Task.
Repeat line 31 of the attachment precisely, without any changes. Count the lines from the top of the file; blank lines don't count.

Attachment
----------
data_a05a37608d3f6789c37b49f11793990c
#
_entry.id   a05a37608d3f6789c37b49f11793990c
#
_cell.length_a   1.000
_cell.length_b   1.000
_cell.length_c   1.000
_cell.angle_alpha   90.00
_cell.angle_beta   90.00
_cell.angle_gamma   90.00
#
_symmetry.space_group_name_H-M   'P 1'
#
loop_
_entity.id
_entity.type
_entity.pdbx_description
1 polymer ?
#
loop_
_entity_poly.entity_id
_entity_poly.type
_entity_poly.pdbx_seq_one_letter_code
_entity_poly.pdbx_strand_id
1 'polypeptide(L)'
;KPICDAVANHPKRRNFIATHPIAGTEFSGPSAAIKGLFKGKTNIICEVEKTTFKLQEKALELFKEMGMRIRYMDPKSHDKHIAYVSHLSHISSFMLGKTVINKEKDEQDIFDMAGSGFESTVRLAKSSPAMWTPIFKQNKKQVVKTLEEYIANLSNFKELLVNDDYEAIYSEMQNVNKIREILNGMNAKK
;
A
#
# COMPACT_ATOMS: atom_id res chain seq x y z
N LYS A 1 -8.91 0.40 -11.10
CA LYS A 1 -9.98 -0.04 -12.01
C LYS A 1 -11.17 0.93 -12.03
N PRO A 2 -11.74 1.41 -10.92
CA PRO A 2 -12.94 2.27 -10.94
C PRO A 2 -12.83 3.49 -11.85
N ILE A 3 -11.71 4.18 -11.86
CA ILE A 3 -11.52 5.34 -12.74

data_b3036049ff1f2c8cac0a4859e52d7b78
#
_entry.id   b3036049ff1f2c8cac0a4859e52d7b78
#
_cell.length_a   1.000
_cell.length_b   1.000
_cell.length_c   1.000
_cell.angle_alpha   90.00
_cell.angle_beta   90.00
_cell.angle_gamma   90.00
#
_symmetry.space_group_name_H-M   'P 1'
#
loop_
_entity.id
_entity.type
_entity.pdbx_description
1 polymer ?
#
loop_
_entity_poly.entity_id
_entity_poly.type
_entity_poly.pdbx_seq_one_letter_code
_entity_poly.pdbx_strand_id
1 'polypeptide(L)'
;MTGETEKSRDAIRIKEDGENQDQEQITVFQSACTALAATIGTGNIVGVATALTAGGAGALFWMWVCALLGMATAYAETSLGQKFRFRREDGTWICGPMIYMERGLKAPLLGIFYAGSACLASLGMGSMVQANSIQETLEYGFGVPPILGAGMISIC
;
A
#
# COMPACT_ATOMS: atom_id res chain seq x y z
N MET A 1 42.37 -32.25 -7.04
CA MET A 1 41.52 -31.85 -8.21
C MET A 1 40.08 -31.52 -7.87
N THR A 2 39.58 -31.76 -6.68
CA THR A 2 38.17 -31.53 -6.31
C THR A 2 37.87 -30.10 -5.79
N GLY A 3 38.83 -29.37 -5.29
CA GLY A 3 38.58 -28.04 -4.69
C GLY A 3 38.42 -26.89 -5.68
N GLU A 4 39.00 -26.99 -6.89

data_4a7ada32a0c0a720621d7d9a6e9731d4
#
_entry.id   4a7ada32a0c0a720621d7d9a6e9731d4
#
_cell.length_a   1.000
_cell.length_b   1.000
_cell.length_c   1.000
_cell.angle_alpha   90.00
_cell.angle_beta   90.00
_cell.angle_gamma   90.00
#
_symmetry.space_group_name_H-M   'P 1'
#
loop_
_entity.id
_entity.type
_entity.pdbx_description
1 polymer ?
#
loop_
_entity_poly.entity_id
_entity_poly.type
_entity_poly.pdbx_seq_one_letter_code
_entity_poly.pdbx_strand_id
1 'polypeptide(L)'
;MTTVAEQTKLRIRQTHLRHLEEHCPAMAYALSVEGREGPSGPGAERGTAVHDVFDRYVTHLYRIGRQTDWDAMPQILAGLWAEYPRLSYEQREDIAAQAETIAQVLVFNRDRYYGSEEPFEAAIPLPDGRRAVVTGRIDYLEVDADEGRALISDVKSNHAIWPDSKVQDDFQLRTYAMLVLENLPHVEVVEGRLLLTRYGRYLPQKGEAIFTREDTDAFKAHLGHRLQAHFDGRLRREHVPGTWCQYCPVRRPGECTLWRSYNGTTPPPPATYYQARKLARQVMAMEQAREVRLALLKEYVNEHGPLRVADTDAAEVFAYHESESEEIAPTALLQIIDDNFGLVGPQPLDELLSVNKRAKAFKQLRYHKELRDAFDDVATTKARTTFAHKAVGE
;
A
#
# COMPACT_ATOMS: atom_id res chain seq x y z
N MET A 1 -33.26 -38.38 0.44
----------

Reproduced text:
N LYS A 1 -8.91 0.40 -11.10